Diary For My Children

Diary For My Children

Synopsis

From one of the world's foremost women directors, this deeply personal work is a reflection on Meszaros' own experiences channeled via Juli, a young woman returning home to Budapest from the Soviet Union where her parents were exiled and had died. Scarred by the wounds of the past, she is repulsed to see the very same spectre of Stalinist oppression now rife in her homeland.

Meszaros' film resonates with the spirit and the struggles of her past – a passionate yet critical study of personal and political awakening told in ruthlessly unsentimental fashion.

Special Features

- Filmed interview with director Marta Meszaros
- Essay by author and film programmer Catherine Portuges


Related:
A short excerpt from the Booklet essay by Catherine Portuges

"The opportunity to revisit one of Mészáros' most accomplished films in this long-awaited and welcome DVD release reveals an acute observation of Hungarian culture from the perspective of a director fluent in many languages, political regimes, and visual styles whose work has been honoured by numerous international retrospectives. From its hard-line post-Stalinist period in the early 1950s through the Kádár regime (sometimes called 'goulash Communism' in reference to the country's persistently western-oriented economy and outlook in the 1970s and 1980s), Hungary's emergence from its Stalinist past is dramatically inscribed here; little wonder, then, that this film played such an important role in provoking public and critical opinion. Diary for My Children poses questions pertinent to the challenge of the cinematic representation of history: what becomes of the historical record of lives when they are documented in the interstices of word and image? In what ways can filmed history be measured against written history? How does cinema function as a way of thinking historically? In what ways do depictions of private and public space interact and resonate? Here, the director sets in motion a process of discovery of suppressed history in order to accede to her own truth.

As its title indicates, Diary for My Children is above all a personal film: the idea of a 'diary', after all, presupposes a notion of intimacy and privacy. Although its genesis was motivated by historical and political circumstances, the film is neither purely fictional nor entirely autobiographical, nor, for that matter, strictly speaking a product of what has been called 'women's cinema'. Rather, by maintaining an intricate balance between personal exploration on the one hand and historical investigation on the other, Mészáros' cinematic method transforms and expands its autobiographical dimension by alternating sequences in which the historical context, marked by the use of archival footage, is dominant. This structure positions the viewer in a way that avoids both the more complete distancing of documentary and the more individually-motivated conventions of autobiographical cinema. In directorial motivation and structural composition, then, Diary for My Children transcends traditional categories of genre, yet it functions as a kind of history in the style of the French Annales school, a 'mise-en-regard' in which different angles of vision operate to analyze micro-history in order to generate ideas about a larger, macro-historical vision – a private message, in other words, which, in the public mind, becomes a collective one. Its point of view is that of the director's younger alter-ego, Juli, played by Zsuzsa Czinkóczi, who had been cast in two previous films of Mészáros and who occupies the principal role in all three parts of the Diary trilogy. In this way, the ambiguous border between reality and imaginary constitutes the very conditions of passage to adulthood.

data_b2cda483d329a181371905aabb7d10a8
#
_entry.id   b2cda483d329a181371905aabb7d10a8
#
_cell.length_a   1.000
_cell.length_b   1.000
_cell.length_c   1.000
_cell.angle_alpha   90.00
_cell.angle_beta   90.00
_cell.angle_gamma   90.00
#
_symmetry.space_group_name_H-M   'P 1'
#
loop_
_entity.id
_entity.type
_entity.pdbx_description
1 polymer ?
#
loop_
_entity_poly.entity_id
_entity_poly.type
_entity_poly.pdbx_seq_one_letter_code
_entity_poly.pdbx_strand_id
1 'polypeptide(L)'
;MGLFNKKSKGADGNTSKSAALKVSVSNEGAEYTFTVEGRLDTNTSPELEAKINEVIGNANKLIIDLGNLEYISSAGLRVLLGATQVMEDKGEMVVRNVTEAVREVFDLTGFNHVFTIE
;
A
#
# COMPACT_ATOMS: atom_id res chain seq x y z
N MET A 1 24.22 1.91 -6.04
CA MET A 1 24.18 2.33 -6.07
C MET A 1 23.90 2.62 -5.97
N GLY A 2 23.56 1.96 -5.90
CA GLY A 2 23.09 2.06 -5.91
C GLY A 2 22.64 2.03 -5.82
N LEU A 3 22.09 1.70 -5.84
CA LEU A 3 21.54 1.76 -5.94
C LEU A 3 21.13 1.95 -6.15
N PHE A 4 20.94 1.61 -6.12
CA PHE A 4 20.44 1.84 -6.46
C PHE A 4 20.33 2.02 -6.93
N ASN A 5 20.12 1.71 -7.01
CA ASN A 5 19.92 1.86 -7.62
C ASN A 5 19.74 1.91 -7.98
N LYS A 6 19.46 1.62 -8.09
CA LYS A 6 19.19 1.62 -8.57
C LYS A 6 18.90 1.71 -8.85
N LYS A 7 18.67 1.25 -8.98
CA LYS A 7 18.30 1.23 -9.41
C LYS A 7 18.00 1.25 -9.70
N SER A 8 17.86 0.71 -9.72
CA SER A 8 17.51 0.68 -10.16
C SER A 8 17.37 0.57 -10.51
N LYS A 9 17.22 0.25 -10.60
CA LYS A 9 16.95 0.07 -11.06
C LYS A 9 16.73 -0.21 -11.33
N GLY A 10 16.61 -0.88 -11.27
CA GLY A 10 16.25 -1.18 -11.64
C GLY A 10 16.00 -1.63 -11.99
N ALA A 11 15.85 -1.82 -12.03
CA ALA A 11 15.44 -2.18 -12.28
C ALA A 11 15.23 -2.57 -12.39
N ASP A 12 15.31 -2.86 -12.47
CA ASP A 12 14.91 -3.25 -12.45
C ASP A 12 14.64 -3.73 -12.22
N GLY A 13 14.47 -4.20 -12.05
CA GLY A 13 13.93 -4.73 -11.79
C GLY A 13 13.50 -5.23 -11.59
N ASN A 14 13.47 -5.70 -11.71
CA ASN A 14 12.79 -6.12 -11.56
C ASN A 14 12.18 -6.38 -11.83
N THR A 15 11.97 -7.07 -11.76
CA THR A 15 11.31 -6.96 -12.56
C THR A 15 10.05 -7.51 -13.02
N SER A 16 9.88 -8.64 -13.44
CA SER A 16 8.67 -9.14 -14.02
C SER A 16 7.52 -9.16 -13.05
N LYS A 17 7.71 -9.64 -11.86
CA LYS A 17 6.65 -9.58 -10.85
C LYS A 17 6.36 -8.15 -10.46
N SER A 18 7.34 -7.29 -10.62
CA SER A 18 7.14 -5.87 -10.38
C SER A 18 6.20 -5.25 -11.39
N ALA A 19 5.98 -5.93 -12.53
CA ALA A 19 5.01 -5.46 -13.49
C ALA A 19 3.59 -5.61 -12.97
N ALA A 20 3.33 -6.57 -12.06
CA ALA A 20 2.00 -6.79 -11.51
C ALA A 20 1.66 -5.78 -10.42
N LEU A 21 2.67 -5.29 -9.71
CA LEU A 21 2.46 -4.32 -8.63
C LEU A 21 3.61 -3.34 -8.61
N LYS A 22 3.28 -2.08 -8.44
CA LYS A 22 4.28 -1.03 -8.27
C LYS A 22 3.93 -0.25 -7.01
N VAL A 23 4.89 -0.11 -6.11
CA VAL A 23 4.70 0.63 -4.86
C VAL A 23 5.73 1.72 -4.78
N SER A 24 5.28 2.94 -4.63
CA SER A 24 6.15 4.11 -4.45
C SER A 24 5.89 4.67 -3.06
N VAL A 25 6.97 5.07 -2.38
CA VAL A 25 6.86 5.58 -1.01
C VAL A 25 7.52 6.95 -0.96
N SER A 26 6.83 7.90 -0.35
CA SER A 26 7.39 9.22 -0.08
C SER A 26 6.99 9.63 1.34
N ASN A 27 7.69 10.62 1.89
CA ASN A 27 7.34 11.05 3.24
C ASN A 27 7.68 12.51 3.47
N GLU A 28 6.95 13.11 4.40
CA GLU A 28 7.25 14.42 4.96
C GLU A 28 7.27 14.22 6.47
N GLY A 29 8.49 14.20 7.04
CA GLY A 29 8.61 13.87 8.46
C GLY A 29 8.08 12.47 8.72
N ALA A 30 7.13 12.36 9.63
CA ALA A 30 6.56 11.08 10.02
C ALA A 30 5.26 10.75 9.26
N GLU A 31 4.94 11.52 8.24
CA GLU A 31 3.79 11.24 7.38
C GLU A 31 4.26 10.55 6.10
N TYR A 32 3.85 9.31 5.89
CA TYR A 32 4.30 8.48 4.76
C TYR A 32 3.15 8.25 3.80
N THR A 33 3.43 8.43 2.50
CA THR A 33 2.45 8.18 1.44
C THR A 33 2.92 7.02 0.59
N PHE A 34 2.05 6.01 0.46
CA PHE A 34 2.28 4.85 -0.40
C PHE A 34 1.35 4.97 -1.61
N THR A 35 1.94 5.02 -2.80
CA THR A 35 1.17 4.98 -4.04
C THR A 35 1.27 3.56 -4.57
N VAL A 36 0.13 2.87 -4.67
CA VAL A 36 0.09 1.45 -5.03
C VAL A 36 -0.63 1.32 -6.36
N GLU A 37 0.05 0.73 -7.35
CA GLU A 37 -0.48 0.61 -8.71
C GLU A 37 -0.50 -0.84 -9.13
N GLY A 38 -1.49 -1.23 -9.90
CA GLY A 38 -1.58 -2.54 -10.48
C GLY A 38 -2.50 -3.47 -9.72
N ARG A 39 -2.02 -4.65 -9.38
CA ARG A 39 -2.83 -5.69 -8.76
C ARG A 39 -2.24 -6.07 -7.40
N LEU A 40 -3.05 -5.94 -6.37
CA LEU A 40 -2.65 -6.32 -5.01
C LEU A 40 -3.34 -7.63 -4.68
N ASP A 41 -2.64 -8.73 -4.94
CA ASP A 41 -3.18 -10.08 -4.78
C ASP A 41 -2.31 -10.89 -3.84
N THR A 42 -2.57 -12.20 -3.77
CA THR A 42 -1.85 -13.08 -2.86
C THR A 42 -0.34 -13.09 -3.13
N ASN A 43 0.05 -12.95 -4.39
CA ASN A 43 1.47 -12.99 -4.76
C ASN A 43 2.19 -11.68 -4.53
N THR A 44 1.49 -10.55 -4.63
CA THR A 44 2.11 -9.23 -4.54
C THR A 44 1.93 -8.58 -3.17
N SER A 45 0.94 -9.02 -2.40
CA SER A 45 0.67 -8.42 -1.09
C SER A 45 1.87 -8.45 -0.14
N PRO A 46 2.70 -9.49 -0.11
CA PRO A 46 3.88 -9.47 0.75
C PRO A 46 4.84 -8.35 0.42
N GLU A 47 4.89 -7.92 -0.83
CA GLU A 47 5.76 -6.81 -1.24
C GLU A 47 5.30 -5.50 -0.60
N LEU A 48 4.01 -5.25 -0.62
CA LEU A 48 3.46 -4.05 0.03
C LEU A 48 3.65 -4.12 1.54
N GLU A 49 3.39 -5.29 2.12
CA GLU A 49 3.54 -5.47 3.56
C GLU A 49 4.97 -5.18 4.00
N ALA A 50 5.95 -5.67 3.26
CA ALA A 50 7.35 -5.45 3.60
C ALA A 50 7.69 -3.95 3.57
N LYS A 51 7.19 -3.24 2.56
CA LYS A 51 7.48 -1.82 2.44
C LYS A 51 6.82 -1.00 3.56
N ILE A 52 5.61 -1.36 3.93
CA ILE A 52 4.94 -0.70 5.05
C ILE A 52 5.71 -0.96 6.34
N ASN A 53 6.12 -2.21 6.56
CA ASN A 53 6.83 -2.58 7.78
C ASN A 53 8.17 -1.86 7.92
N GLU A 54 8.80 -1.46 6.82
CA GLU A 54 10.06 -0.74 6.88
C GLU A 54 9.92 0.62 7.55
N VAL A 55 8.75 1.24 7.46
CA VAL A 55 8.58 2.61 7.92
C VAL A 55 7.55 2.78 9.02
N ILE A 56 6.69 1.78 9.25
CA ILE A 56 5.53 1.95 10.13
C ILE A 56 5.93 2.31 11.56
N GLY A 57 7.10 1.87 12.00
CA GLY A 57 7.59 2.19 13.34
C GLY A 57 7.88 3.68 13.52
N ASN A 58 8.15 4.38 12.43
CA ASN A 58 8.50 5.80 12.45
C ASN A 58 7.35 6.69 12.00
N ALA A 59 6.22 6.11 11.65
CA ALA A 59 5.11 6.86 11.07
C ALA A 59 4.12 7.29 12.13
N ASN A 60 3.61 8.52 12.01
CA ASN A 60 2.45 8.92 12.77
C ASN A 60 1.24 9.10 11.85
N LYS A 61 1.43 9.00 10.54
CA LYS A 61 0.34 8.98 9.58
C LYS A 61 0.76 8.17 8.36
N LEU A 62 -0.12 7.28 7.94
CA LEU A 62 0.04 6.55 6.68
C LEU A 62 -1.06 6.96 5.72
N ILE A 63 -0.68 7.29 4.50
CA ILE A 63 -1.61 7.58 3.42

The film was rejected by Communist censors for over a decade, doubly censored, one might say, by ideological repression and the director's own internal struggle with the powerful personal and political material that is its subject."

Catherine Portuges' complete essay, from which this excerpt is taken, appears in the booklet of the DVD release.

Technical Specs

Director: Márta Mészáros
Year: 1982
Country: Hungary
Language: Hungarian
Duration: 102 min
Colour: B/W
Certificate: 12
Alternate Title: Napló Gyermekeimnek